One of the best things about owning a remote-control drone is that it allows you to take pictures from on-high. Using this capability, an amateur snapper can get shots which, not so long ago, would have required a Hollywood budget and a hired helicopter. Mounting a camera to the bottom of a drone is fairly straightforward, and the results more than justify the effort, especially if you’re shooting the right location at the right time of year. Many drones even come with the camera pre-attached, making drone photography even simpler.
Fortunately, the UK offers a wide variety of suitable locations for this kind of thing. Here, we’ll take a look at a few of the best. We’ll favour countryside locations over urban ones, since they present less difficulty when it comes to safety and the law — but if we’re being honest, it’s the countryside that often presents the more spectacular opportunities for drone photography. Let’s look at some of the best locations for UK drone photography.
Scots have a little bit of a natural advantage when it comes to landscape photography. The further north you go, the more eye-popping the scenery becomes — to the point that you might find yourself driving through an area that looks like it’s come straight out of Lord of the Rings.
The Isle of Skye is an excellent case in point. It provides more than its share of vast geological marvels. There are huge rocky escarpments, sweeping sections of coastline, and sprawling marshes. In fact, Visit Scotland has used drone footage to sell the place. Just bear in mind that the weather up in the Hebrides can be a little bit unpredictable — make sure you head up during summer.
The Peak District
This chunk of the southern Pennines shares many of the same virtues as the Scottish Highlands, albeit on a slightly smaller scale. You’re likely to spend a lot of time walking across hilltops, and capturing the sunlight crawling across the valley floor below from on-high. You should have a slightly easier time transporting your drone here, as the roads are that little bit more accessible.
Of particular interest is Stanage Edge, which provides views across an enormous expanse of moorland, but which is just a short trip from Sheffield. If you’re local, you can just throw the drone in the back of the car and make an afternoon of it.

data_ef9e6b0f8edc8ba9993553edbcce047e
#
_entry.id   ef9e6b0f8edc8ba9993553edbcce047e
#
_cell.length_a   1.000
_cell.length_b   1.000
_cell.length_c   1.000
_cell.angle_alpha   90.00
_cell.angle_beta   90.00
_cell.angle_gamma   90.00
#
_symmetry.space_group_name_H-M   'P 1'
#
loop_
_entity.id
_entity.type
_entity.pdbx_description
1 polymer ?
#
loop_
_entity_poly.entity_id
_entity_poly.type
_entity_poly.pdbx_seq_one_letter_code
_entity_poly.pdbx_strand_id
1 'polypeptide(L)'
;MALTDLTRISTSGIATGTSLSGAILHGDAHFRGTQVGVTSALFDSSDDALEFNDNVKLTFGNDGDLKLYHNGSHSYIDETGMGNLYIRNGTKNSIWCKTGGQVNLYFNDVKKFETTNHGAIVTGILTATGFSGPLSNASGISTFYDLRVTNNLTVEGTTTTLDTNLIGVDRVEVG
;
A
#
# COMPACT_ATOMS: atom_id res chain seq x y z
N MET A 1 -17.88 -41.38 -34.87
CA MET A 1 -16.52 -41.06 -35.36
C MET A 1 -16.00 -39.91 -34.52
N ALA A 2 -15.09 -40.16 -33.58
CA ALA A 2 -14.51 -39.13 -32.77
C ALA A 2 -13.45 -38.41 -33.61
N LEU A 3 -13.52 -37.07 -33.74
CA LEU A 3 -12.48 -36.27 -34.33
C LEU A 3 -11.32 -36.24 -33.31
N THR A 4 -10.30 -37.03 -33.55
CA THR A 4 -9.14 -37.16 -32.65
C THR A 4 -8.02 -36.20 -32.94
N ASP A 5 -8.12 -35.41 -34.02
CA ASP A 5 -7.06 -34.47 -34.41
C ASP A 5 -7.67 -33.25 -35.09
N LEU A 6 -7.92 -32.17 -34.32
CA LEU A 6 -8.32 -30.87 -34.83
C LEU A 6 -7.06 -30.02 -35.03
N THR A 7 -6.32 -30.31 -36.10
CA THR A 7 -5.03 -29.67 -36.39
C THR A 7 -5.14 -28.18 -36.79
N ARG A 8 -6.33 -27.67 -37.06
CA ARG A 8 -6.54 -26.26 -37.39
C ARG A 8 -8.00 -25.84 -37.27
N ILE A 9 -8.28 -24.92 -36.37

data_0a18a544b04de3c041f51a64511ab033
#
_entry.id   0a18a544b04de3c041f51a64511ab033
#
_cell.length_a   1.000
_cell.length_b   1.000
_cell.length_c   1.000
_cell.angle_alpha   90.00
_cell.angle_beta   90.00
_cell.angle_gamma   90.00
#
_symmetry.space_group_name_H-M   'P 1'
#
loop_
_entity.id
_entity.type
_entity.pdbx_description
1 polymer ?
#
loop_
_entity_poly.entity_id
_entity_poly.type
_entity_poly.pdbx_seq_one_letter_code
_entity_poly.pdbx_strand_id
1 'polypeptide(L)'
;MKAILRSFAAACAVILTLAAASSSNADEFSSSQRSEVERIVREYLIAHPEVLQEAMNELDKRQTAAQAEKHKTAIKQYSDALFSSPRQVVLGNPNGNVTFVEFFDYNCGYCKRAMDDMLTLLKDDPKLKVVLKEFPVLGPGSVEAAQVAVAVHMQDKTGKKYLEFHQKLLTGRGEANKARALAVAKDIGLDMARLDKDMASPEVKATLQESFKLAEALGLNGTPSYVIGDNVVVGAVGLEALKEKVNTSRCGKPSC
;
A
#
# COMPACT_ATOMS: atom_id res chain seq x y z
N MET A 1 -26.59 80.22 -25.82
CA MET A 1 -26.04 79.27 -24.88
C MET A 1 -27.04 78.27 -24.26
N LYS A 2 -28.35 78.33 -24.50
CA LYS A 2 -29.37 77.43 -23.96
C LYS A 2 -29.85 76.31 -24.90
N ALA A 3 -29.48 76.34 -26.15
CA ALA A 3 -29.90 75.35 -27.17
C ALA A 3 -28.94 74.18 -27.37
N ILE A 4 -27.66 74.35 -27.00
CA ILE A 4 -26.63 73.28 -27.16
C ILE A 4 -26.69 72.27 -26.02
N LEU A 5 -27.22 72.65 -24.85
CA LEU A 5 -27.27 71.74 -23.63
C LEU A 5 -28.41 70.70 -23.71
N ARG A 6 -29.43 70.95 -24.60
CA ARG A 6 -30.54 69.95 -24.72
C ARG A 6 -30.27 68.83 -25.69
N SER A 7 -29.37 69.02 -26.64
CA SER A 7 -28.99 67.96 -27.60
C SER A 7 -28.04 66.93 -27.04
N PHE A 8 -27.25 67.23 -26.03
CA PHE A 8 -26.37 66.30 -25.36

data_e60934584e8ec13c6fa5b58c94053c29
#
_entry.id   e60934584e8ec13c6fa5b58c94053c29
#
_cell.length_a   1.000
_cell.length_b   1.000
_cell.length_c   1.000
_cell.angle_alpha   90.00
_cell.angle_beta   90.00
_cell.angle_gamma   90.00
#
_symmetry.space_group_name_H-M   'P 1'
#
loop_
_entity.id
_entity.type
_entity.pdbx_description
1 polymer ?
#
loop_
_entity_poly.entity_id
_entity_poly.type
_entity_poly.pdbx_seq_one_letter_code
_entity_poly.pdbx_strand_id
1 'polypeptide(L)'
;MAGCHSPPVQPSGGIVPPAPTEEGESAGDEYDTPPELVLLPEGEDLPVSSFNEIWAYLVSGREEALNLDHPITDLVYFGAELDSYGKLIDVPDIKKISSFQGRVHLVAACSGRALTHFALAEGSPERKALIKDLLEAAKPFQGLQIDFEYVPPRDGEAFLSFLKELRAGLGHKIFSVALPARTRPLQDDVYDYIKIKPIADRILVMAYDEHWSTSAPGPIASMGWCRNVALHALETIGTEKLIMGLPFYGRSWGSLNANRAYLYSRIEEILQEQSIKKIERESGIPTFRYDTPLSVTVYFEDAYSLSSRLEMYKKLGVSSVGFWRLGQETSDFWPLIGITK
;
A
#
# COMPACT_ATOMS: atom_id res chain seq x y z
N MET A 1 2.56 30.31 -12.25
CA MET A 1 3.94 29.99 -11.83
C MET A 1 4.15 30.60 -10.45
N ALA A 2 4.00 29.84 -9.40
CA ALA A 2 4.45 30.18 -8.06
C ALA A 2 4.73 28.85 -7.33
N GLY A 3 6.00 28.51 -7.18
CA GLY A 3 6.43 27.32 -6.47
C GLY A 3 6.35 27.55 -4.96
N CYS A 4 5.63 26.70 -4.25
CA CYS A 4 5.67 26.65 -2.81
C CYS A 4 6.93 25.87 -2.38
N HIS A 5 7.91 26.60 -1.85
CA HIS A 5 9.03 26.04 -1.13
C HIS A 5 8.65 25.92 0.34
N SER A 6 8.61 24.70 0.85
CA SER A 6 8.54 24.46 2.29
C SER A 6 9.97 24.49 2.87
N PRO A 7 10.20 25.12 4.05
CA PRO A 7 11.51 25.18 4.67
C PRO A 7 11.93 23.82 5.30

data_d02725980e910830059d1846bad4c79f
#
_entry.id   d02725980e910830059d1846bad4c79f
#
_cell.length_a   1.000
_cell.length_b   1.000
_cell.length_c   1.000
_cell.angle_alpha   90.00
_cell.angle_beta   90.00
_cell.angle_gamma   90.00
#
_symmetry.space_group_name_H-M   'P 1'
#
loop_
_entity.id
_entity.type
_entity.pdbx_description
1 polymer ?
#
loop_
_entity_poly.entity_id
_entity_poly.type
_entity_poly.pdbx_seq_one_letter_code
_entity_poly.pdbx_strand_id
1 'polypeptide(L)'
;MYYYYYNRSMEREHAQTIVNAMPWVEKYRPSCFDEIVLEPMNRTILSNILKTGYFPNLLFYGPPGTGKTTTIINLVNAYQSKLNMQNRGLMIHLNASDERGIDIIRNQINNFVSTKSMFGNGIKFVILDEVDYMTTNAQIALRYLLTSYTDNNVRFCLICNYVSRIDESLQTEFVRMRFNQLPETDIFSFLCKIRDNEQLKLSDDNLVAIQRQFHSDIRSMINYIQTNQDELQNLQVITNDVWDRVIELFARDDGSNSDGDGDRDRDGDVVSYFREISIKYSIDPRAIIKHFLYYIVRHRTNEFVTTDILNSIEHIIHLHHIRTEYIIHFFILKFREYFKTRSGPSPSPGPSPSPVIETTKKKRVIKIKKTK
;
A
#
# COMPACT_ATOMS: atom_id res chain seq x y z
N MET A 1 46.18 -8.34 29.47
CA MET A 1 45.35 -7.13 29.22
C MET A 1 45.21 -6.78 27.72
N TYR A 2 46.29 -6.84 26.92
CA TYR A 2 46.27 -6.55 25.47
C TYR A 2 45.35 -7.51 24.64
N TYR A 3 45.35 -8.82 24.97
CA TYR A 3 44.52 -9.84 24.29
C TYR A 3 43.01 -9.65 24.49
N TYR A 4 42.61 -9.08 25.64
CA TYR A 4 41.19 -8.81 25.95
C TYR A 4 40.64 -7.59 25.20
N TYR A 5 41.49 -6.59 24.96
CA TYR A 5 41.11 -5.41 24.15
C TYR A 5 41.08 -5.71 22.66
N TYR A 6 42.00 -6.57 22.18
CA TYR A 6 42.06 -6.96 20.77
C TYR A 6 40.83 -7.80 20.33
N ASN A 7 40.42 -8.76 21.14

For those based a little further south, the Cotswolds represents a more appealing destination. There’s not so much in the way of vertical variety here, with this part of the country being slightly flatter than the other areas we’re discussing. What’s more, most of the appeal to tourists comes from the country houses and quaint little villages, which you might struggle to shoot from a drone. But there are still plenty of outdoor locations where you’ll be able to get some spectacular footage — perhaps of some rolling green hedgerows with little villages in the background, complete with churches.
If you’re looking to spend time outdoors in Wales, then a visit to Snowdonia is almost obligatory. Of course, there’s the mountain to consider; you’ll be able to get a train to the summit during summer, but bear in mind that the crowds around there might interfere with your plans, and that if you’re looking for those golden-hour shots, you’ll be inhibited by the train timetable, which runs from 9am during the season.
This part of the world has more to offer than the main mountain itself, however. There’s Bardsley Island, from where you’ll be able to get great coastal shots, with the lighthouse as the centrepiece.
Before we leave Wales, it’s worth mentioning that other area of spectacular natural scenery in the region: the Brecon Beacons. You’ll need to be careful about where you’re flying around here, as large swathes of the area are actually owned by the Ministry of Defence. Still, if you do your homework, there’s no shortage of incredible flying opportunities to be lapped up in this part of the country — with countless castles ripe for exploration (and overhead surveying).
The Lake District
The Lake District is arguably the most popular area of natural beauty in the country, and a major tourist draw, especially around Windermere. Naturally, if you want shots of lakes, it’s a great place to go. But you’ll also get countless hill-walking opportunities, most notably in the form of Scafell Pike — the highest point in England.
We couldn’t finish this list without at least briefly mentioning the tallest peak in the country. You’ll get spectacular views on all sides, along with bragging rights for having conquered the summit. You can use either the Mountain Track or the more fearsome Carn Mor Dearg Arête to reach the summit. In the latter case you’ll be scrambling across boulders over eleven hours or so, which might be a problem if you’re also carting a cumbersome drone up there. Plan your trip accordingly.
If you get there on a clear day, you can enjoy a drone-flying experience that’s difficult to rival. Bear in mind, however, that it isn’t just Ben Nevis itself with an enormous amount to offer in this part of the country — you might find Aonach Beag, Stob Choire Claurigh or the Mamores just as incredible, and slightly less crowded.
A word on the National Trust
The National Trust, as you might expect, is having to put up with more and more drone-pilots turning up on their properties. Given the difficulty of determining which of these pilots are actually trained and qualified, they’ve decided to impose a blanket ban. These are enforced by bylaws.
Obviously, flying a drone near to a historic building is never advisable if you don’t have the necessary permissions. But this can also apply to areas where bird life is present, as drones can obviously disturb them.
When planning your trip, make sure that you aren’t going to be operating on National Trust land, and that you are on the right side of the law whenever you take to the skies.